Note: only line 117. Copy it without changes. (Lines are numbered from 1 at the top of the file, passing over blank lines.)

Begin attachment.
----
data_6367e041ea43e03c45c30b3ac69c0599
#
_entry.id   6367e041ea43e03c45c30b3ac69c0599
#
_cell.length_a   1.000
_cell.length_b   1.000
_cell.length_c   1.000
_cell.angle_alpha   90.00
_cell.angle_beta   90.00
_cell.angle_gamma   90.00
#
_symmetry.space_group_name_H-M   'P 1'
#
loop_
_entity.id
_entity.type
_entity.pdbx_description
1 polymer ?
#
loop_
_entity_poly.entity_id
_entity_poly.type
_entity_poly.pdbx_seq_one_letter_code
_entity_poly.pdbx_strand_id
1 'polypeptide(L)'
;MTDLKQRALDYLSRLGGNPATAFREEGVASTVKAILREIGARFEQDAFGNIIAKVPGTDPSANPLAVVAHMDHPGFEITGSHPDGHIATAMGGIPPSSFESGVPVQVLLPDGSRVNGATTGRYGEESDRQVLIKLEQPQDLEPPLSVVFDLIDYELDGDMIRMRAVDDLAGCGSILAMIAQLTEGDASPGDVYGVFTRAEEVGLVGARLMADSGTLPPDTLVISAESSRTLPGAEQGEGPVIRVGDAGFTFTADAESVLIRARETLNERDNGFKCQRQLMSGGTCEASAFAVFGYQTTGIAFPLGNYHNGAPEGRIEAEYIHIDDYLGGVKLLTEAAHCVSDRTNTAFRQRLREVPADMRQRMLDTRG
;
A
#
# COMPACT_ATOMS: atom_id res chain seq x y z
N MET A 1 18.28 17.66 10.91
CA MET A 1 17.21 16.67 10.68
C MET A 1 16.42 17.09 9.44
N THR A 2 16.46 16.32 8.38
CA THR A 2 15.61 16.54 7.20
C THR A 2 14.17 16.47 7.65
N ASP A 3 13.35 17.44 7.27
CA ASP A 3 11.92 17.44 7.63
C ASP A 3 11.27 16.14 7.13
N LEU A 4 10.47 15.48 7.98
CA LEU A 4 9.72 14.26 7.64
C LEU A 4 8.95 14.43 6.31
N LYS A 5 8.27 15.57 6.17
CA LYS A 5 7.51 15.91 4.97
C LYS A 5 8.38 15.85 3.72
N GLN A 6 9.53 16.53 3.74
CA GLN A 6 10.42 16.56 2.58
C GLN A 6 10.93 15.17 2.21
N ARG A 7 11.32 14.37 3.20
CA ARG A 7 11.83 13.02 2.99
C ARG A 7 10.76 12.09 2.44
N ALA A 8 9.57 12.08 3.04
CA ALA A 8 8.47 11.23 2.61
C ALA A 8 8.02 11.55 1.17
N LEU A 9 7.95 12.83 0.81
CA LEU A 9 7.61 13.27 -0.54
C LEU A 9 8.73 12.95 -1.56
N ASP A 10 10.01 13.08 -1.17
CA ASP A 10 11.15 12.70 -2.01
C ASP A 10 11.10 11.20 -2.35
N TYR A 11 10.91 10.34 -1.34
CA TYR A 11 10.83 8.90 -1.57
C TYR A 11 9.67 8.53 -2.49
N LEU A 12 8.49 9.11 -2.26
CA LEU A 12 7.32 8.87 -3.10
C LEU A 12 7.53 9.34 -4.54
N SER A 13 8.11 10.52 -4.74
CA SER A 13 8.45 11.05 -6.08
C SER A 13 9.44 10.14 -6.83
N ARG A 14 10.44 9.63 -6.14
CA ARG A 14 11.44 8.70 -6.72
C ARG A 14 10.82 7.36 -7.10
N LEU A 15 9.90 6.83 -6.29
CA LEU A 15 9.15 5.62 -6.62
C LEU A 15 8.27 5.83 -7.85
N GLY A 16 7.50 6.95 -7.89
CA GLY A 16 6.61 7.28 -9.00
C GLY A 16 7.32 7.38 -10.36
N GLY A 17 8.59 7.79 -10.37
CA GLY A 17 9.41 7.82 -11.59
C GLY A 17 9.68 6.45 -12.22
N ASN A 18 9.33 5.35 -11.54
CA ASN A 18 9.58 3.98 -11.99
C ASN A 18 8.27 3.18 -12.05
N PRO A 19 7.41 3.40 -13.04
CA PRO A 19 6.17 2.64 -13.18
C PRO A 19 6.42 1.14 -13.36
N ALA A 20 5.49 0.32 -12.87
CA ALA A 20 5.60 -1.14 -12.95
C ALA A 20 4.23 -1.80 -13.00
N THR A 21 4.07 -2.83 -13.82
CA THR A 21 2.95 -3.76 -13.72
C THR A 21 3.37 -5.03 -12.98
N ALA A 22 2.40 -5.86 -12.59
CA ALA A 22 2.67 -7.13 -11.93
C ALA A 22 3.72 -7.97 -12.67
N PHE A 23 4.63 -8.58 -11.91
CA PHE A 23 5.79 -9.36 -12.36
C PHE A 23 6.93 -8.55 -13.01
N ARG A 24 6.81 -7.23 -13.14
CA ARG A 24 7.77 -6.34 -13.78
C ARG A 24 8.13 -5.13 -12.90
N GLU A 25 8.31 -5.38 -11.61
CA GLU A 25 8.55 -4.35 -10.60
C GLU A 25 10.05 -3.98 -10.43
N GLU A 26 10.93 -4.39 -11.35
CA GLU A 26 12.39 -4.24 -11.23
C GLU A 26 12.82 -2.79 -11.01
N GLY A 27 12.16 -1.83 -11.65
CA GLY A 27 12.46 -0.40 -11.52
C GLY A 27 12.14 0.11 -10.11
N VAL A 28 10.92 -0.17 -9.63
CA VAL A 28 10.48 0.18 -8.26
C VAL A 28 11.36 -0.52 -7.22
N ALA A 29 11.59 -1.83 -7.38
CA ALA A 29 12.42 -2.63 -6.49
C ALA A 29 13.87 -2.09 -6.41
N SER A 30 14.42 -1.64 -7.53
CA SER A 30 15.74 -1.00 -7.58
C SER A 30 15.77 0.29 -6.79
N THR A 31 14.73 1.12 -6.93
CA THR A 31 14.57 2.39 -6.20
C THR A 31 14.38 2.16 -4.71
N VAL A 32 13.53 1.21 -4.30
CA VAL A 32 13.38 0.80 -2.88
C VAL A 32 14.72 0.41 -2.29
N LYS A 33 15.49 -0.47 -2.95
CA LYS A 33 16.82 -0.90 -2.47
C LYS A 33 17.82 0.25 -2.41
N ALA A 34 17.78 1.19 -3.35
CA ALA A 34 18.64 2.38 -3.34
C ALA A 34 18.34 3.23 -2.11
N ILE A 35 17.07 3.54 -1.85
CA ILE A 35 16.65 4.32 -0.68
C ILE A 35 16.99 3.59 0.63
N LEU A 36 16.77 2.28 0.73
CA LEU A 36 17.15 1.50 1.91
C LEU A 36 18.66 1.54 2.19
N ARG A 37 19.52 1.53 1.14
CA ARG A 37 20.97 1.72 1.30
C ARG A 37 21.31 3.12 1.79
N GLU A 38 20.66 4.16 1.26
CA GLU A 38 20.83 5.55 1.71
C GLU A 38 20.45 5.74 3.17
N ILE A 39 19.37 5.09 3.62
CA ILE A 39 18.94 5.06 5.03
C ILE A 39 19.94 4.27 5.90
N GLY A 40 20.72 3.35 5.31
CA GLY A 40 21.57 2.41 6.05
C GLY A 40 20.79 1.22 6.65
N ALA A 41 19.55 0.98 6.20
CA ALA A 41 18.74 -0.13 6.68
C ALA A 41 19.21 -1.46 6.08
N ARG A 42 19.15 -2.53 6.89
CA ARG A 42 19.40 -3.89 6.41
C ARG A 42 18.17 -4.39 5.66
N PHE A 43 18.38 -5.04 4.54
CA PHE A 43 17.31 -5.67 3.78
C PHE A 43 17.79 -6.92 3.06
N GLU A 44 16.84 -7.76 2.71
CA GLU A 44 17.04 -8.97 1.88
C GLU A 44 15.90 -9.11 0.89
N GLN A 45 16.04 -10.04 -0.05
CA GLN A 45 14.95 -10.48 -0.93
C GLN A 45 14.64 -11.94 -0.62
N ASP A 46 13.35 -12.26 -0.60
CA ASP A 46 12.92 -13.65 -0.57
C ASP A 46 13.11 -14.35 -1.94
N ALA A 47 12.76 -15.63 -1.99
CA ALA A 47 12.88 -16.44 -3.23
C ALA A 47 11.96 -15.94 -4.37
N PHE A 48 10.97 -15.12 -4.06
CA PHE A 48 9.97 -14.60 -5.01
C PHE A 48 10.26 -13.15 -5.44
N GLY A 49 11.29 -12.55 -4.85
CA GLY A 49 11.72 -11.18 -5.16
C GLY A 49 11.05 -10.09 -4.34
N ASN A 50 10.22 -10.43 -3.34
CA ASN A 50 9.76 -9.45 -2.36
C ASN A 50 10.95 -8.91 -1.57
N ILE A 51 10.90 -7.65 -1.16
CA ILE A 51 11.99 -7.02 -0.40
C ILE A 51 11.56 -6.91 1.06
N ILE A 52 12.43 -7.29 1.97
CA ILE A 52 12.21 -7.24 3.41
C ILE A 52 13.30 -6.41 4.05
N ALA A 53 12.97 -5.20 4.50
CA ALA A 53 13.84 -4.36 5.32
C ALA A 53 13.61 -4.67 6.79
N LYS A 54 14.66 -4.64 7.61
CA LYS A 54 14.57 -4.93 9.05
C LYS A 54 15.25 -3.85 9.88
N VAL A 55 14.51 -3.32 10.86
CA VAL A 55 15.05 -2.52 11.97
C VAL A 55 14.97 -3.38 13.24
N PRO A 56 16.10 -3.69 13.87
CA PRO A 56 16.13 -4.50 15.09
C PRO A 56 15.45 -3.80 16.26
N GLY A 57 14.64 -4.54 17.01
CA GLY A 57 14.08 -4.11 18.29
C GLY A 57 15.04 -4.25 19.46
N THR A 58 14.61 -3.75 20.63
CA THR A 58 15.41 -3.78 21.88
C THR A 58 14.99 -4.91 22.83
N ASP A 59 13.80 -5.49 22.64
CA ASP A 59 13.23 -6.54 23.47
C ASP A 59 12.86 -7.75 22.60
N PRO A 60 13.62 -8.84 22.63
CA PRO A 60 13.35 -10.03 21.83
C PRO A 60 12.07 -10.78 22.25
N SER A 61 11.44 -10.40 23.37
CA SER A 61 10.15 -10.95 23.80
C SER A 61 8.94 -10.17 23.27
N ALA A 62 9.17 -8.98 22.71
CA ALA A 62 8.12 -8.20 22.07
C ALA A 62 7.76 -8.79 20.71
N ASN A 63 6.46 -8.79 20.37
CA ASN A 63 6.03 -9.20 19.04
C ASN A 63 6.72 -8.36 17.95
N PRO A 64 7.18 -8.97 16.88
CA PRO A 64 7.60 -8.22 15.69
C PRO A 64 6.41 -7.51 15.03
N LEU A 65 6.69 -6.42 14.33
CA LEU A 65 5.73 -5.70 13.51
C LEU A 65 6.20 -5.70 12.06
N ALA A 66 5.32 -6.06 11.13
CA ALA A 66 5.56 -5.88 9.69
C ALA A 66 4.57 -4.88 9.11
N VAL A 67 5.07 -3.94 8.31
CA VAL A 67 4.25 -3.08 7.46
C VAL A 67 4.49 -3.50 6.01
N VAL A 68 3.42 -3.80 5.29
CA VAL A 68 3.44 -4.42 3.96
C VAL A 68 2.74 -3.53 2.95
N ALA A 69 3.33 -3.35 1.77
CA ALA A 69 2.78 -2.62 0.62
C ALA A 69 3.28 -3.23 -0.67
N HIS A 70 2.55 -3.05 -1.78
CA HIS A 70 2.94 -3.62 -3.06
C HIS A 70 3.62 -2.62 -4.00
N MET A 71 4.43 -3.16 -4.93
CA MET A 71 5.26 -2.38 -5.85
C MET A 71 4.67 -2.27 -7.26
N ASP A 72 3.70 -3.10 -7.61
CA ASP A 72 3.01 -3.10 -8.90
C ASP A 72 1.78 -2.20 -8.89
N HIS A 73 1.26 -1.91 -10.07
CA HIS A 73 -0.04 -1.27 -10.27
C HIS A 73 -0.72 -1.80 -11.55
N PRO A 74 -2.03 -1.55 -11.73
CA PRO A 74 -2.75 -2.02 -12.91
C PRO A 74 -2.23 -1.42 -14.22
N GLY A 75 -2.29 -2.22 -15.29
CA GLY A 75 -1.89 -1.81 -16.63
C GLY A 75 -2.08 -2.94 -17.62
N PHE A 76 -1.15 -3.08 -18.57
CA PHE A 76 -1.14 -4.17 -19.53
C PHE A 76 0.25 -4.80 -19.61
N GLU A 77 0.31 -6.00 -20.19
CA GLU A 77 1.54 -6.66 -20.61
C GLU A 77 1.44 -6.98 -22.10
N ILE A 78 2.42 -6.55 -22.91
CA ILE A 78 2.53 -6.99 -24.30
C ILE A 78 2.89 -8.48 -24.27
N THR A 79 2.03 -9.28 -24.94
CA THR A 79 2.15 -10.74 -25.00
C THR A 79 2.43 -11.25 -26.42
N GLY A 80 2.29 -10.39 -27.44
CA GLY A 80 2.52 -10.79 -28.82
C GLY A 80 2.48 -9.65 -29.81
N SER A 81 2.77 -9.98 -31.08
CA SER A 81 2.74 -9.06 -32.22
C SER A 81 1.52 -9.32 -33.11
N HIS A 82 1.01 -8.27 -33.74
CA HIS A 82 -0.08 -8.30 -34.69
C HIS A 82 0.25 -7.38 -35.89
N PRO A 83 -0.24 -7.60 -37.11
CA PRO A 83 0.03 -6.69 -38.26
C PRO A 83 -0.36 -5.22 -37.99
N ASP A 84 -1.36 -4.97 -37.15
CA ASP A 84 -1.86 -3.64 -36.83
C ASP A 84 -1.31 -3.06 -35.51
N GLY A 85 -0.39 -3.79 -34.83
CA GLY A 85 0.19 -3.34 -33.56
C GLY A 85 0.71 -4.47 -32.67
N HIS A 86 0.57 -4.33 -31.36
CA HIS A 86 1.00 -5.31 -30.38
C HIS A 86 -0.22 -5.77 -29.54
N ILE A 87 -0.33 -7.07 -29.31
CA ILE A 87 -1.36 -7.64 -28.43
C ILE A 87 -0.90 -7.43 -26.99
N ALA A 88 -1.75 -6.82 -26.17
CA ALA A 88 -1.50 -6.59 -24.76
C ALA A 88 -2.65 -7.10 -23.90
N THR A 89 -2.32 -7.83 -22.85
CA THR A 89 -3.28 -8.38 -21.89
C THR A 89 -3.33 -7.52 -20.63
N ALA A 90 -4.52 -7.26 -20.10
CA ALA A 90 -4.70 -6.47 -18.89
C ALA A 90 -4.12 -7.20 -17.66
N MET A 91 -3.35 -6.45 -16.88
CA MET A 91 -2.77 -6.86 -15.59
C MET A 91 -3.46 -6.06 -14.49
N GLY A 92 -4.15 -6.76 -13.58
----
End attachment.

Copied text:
C ALA A 29 13.87 -2.09 -6.41